Don't Sell Books—Sell Benefits: 3 tips for increasing sales, revenue and profits by focusing on content
Brian Jud will be speaking on the Publishing Business Conference & Expo's "Retail Sales in an Evolving Market" panel. More info at publishingbusiness.com.
Stop selling your books and make more money.
This may sound like an odd notion to a publisher, but you can achieve the most success by not selling your book, but by selling the benefits potential customers will get from your book’s content. In other words, the form in which your content is sold is less important than the content itself—particularly to non-retail buyers (in corporations, associations, etc).
Frank Fochetta, the Vice President and Director of Special Sales and Custom Publishing at Simon and Schuster, agrees.
“There is only one way to increase your sales, revenue and profits in the non-trade segment," says Frank. "That is, sell content.”
Businesses are less concerned about the place your title holds in your frontlist or backlist than bookstores are. Instead, they want to know how the information contained in your product line can help their business more than that of some other marketing tool. The following list contains three areas that signify the importance of your book’s content in the non-trade marketplace:
- Brand association. A book should have the same image as the outlet through which it is associated. For example, a book sold through Dollar Stores will have a much different image than a book offered as a premium for a $300 suede coat from Eddie Bauer. Additionally, the concept of product placement functions as much, and as well, in the publishing industry as it does in television shows and movies. If a brand name is mentioned in a book, the owner of that brand becomes a likely sales prospect. Furthermore, the capabilities of print-on-demand publishing make it easier to customize the name of the product if it is will help you sell it to a different buyer.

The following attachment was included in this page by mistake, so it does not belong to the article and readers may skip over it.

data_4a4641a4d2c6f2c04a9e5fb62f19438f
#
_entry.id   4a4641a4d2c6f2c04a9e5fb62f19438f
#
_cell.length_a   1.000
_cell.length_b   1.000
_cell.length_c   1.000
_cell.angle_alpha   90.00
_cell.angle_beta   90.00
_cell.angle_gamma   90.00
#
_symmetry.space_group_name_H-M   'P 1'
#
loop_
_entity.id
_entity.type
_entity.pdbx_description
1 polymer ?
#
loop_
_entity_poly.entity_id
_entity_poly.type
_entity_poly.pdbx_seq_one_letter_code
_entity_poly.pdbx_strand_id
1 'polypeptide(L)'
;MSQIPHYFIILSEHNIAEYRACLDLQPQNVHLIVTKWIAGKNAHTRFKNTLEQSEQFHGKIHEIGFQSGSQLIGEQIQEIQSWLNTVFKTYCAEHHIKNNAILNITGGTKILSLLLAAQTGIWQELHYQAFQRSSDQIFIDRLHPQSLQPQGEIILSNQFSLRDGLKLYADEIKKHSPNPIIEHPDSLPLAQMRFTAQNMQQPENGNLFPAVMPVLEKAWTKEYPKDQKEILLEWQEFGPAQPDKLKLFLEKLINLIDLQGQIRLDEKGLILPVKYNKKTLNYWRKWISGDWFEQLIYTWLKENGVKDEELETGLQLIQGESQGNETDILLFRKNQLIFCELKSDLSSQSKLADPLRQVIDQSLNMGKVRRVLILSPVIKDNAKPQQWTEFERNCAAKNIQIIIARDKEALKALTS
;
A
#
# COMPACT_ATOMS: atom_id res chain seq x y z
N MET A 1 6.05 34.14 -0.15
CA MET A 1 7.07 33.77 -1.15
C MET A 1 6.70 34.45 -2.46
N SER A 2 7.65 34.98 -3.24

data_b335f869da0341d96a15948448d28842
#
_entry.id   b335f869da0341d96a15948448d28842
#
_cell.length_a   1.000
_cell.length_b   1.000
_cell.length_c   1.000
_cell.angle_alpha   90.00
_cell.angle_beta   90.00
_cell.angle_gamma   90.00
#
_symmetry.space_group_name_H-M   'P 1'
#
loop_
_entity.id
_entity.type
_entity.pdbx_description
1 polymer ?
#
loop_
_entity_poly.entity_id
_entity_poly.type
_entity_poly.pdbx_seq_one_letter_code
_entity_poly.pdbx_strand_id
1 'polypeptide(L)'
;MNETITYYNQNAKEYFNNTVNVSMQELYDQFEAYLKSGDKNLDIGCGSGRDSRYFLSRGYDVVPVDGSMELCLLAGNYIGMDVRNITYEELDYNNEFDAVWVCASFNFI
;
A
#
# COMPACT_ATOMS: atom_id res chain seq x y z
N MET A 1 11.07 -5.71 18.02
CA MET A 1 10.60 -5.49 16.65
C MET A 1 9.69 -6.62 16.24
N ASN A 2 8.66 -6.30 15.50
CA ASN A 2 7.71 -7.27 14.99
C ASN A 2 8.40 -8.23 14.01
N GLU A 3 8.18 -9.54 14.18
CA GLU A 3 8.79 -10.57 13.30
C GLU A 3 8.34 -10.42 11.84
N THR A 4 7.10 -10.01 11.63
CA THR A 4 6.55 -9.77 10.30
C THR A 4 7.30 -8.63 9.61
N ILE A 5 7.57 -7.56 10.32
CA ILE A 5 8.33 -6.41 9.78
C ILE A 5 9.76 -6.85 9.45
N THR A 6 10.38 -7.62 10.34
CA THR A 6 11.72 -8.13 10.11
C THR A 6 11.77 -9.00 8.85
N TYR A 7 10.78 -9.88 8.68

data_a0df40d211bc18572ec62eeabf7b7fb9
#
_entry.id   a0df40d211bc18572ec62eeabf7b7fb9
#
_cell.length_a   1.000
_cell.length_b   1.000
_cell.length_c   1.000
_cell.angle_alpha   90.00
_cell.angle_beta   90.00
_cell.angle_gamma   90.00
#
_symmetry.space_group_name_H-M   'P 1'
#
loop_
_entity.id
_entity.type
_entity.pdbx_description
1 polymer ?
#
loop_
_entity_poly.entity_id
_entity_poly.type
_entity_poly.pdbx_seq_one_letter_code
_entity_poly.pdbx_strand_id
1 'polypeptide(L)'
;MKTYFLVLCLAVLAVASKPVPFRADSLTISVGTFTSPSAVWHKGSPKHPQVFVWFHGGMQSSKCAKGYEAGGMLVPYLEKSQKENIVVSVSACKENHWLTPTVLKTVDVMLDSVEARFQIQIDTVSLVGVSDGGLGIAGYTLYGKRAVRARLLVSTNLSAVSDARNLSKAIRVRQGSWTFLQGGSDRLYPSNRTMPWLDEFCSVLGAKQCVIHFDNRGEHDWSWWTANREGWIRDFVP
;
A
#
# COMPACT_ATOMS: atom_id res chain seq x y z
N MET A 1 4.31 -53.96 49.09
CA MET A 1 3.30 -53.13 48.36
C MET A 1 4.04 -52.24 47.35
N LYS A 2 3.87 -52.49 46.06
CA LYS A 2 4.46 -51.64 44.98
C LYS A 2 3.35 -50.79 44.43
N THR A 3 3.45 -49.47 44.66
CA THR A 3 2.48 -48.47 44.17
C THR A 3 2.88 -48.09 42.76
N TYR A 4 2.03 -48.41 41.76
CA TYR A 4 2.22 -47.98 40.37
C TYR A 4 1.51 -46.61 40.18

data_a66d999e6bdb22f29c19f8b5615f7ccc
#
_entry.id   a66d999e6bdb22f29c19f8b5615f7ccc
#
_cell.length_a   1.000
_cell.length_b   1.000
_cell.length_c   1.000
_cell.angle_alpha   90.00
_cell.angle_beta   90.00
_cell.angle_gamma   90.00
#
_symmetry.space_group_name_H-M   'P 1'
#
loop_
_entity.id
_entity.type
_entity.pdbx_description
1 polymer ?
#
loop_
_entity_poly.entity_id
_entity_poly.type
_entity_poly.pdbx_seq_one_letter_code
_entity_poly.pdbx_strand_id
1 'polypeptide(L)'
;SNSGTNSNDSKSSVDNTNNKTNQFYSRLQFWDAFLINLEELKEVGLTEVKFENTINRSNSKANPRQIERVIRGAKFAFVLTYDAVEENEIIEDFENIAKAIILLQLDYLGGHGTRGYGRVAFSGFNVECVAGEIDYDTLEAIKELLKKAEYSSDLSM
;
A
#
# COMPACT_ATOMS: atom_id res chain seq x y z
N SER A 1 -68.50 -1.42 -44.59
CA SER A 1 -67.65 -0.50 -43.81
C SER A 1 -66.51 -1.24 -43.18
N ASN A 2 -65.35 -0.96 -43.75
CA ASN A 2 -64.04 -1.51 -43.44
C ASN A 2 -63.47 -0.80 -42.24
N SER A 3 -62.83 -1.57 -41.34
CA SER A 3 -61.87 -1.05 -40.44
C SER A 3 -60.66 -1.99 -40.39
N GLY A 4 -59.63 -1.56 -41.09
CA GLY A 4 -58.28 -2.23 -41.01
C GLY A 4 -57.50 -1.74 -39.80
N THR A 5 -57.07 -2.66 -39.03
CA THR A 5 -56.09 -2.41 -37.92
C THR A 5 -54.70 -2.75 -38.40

- Repackaged content. When selling to non-retail buyers, the starting place for your negotiations is the information that your book provides. If a prospective buyer decides that your content has value, then you settle on the form in which the content will be disseminated. Yes, this may be as a book. But it might also be as an ebook, booklet, DVD, audio book or other form. Even if you do choose a book as the final form, it can still be customized by changing its size, reducing its paper weight to lower shipping costs, creating a custom version using the client’s product as the hero of the story, changing the binding to meet a specific function, or many other options.
- Value for the customer. Books are valuable to non-retail buyers for two reasons. First, the information in your book can help them improve, educate or entertain their customers in some way. Second, they can purchase books inexpensively in relation to their perceived value. People generally hold books in high esteem and are reluctant to throw them away. They keep books, which gives them long shelf lives in customers’ homes, schools, libraries and offices. In the best case, this will stimulate positive word-of-mouth advertising, leading to more sales for you and your clients.
The non-retail sales process is not about you or your book. Rather, it is about providing your customers and readers with valuable information. Learn how to sell what your content will do for your readers by looking at it from their perspectives. Once you change your marketing focus from “me” to “them,” you will go a long way to increasing your sales, revenue and profits.
Related story: 16 Tips for Selling Your Books to Businesses
Brian Jud is an author, book-marketing consultant, seminar leader, television host and president of Premium Book Company, which sells books to non-bookstore buyers on a non-returnable, commission-only basis and conducts on-site training for publishers' sales forces.
Brian is the author of "How to Make Real Money Selling Books (Without Worrying About Returns)," a do-it-yourself guide to selling books to non-bookstore buyers in large quantities, with no returns. He has written many articles about book publishing and marketing, is the author of the eight e-booklets with "Proven Tips for Publishing Success," and creator of the series of "Book Marketing Wizards." He is also the editor of the bi-weekly newsletter, "Book Marketing Matters."
Brian is the host of the television series "The Book Authority" and has aired over 650 shows. In addition, he is the author, narrator and producer of the media-training video program "You're On The Air."